IF at first you don't succeed, try, try, try again.

It is a motto the Scottish Rugby Union seems to have taken to heart as it makes its latest attempt at getting its development programme for up-and-coming players right.

If it works, there should be a production line of talent to drive future international campaigns like the World Cup, now only 82 days away, and fuel the drive for rugby to become the most consistently successful sport in Scotland; if it fails, like all that have gone before, then it is back to make-do and muddle.

The man who has the job of making the new academy system - launched at a presentation to the intake of players and their families at Murrayfield yesterday - work is Stephen Gemmell, and he promises this time it will be different.

"I'm hugely confident," he said. "I expect it to work and it needs to work. I am accountable for that and understand that; I don't have excuses round the resources that have been made available but I would not have taken on board the opportunity to do this had it not been that this is the most excited I have ever been about a development programme. We have quality staff and excellent facilities. There is talent there and I need to make it work."

The first tranche will bring 87 players, both male and female, into four academies based in Aberdeen University, Broadwood campus in Cumbernauld, Napier University in Edinburgh and at the Heriot -Watt campus in Galashiels. With girls fully integrated into the system for the first time, the effect on the women's game, in particular, could be dramatic.

Together with their families, they were all at Murrayfield yesterday to attend a briefing on how the system will work, including a question and answer session with the likes of Stuart Hogg, pictured, and Jonny Gray as players who have only recently emerged from the development system but are already making their mark at the highest level of the sport.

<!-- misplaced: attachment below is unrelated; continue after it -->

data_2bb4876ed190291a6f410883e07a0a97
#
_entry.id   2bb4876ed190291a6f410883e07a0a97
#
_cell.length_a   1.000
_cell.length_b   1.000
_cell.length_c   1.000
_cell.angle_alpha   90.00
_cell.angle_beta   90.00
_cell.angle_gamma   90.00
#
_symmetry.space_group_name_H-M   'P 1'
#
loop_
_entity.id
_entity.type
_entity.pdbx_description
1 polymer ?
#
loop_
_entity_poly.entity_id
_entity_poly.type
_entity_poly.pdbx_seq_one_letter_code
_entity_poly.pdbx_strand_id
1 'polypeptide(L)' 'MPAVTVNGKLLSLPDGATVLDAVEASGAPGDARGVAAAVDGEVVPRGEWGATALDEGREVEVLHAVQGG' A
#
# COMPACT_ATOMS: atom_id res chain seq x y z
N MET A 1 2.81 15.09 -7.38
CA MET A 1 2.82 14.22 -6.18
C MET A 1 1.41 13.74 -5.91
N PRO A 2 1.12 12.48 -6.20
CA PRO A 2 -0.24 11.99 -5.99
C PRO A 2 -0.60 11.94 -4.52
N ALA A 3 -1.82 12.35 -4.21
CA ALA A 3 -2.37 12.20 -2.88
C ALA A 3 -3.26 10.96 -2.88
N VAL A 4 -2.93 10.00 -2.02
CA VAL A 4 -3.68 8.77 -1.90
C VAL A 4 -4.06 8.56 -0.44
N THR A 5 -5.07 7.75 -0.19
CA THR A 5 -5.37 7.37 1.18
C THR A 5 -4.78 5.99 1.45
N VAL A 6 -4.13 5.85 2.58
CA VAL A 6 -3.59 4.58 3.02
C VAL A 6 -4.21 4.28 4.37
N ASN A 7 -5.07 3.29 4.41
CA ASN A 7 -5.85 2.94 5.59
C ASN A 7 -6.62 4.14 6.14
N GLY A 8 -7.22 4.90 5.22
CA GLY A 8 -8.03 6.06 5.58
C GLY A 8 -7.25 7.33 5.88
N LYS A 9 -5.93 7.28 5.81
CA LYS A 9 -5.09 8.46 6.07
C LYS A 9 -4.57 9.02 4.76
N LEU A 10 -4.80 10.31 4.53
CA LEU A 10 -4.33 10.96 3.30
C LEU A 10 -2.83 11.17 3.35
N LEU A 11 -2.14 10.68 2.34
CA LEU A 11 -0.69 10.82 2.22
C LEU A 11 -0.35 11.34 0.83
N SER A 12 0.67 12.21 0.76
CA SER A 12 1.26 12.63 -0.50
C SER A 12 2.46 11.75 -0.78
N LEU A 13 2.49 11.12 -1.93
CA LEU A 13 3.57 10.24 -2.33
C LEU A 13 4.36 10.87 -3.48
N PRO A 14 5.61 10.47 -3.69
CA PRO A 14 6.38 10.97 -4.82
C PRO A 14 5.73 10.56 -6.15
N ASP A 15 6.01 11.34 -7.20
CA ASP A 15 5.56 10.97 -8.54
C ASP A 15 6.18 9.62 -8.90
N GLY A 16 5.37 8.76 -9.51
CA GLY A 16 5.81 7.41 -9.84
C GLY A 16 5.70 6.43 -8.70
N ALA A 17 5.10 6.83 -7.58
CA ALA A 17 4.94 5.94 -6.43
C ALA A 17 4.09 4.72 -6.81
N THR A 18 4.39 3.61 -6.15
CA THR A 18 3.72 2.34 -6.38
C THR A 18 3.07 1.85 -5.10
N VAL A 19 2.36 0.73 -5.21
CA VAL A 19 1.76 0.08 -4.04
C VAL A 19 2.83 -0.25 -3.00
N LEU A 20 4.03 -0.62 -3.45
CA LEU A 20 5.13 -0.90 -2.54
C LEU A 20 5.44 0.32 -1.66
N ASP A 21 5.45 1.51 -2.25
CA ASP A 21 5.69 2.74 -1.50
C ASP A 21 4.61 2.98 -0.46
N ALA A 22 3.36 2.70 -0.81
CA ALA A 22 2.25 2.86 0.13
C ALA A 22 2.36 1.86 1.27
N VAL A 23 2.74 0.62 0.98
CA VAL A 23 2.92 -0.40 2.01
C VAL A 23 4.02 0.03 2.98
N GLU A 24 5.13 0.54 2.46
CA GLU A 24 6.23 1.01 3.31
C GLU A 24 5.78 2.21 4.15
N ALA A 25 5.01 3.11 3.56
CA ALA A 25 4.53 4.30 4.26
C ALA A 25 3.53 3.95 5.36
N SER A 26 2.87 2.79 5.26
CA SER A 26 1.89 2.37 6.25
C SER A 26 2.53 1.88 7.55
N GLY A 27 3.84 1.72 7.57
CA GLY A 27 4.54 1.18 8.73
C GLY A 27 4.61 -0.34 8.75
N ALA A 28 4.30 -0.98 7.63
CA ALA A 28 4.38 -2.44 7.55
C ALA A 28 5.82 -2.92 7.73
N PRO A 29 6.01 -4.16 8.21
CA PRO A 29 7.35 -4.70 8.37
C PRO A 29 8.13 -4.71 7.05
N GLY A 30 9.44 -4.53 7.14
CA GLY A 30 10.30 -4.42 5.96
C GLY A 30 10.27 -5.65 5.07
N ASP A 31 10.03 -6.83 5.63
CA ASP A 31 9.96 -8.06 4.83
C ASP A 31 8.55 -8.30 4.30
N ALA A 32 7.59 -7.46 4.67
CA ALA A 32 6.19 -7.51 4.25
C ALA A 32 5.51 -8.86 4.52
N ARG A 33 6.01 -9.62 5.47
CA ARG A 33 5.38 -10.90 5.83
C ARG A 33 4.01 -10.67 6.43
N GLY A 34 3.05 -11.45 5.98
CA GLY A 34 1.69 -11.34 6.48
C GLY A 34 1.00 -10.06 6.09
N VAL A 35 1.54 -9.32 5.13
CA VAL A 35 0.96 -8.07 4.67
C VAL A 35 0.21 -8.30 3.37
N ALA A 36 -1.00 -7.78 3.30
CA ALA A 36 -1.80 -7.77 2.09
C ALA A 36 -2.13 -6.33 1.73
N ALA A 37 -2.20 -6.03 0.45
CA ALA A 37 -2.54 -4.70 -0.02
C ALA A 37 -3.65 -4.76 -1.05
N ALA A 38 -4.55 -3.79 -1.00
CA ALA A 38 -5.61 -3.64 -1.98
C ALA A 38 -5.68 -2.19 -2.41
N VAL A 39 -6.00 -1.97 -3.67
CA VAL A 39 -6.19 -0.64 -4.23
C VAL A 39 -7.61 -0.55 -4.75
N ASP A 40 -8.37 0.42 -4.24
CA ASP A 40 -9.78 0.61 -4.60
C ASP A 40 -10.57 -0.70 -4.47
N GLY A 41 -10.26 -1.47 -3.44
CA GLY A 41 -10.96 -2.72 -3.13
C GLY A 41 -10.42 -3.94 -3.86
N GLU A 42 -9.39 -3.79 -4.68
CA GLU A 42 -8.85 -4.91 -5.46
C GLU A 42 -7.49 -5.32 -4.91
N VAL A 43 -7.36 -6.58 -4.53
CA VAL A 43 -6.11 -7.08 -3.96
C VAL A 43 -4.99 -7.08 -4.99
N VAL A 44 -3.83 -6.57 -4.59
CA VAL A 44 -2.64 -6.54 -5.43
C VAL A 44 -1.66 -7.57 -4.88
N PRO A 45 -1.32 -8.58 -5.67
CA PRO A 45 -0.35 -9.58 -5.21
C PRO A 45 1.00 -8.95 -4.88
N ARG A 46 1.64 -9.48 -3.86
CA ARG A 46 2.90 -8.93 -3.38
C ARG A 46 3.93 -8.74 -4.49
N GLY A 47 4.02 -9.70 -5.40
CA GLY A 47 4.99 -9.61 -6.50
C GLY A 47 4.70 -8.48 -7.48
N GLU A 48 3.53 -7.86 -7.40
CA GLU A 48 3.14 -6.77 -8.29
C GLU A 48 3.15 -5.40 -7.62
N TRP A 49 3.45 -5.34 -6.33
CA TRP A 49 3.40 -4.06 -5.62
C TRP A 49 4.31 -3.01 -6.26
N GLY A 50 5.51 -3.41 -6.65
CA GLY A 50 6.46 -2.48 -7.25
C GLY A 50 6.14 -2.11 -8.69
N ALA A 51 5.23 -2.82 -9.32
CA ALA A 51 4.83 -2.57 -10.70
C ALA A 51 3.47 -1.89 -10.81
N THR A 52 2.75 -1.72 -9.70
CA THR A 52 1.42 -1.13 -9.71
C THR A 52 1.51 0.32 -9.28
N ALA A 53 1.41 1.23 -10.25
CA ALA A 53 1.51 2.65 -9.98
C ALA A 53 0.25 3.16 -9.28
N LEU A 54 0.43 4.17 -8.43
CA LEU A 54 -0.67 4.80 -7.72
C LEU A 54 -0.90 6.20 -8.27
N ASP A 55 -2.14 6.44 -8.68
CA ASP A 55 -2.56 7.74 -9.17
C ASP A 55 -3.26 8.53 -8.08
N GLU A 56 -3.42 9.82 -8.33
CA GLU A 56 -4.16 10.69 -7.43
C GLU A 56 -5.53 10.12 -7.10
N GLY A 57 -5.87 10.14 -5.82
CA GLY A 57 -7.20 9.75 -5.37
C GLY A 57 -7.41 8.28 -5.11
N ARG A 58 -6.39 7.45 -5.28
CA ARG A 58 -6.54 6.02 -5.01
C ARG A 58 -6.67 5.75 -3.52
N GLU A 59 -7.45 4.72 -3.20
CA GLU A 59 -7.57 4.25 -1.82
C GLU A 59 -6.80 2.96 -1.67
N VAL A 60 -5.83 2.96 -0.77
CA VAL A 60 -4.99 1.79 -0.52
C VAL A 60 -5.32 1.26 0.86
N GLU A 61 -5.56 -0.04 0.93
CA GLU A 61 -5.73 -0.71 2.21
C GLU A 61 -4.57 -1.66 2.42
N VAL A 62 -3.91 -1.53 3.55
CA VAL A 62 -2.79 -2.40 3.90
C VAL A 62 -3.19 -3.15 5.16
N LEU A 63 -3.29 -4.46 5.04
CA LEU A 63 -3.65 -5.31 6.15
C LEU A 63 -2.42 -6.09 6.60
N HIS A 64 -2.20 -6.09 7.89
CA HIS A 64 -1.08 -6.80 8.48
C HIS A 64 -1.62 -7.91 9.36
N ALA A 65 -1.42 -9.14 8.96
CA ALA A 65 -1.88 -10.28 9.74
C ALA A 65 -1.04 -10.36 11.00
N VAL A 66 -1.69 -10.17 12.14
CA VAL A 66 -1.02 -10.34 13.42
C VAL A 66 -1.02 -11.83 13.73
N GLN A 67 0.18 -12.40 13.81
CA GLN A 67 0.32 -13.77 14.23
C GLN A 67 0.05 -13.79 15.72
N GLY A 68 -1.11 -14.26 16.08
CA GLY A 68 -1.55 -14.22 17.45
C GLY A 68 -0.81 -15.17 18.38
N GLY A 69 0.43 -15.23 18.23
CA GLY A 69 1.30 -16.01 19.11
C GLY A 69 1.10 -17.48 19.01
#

"This is huge," Gemmell said. "It is good to see the foundations being brought to fruition and now the hard work really starts. It is new, it is different. I am delighted with the partnerships that have come on board. When you look at what we have got for rugby in Scotland, it is massive. We have taken ownership of our own destiny."

Developing young talent in Scotland has been a sorry tale of woe for the last 20 years since the sport went professional and people realised they needed something better than clubs buying in a few weights and offering the youngsters the chance to use them. District academies; a national academy, individual development programmes, they have all been tried and every one has foundered.

The presence of WP Nel and Josh Strauss in the wider training squad for this year's Rugby World Cup before they had finished qualifying for Scotland on residential grounds is testament to how badly the previous development programme has failed. Without the native-born talent, the national coaches had little option about bringing in the best they could find from abroad.

The future, said Scott Johnson, the director of rugby, should be a lot more organised. "It is something I am passionate about, there is no doubt about that," he said. "I want to see young players coming through the system. I also want to see the development of the game; I want it to be the dominant sport in Scotland. If we can make a difference to make Scotland better at all levels, that is pretty rewarding."

For the players themselves, it is an exciting opportunity to make sure they give themselves the best possible chance of making it to the big time. "It backs everything up," said Matt Fagerson, whose older brother Zander is a cornerstone of the Under-20 side and has already played several games for Glasgow Warriors. "We have got good coaching at school but it is not personalised for our own individual needs. Now each player has his own strength and conditioning coach, his own physio, while working on technique and skills. It ties it all together."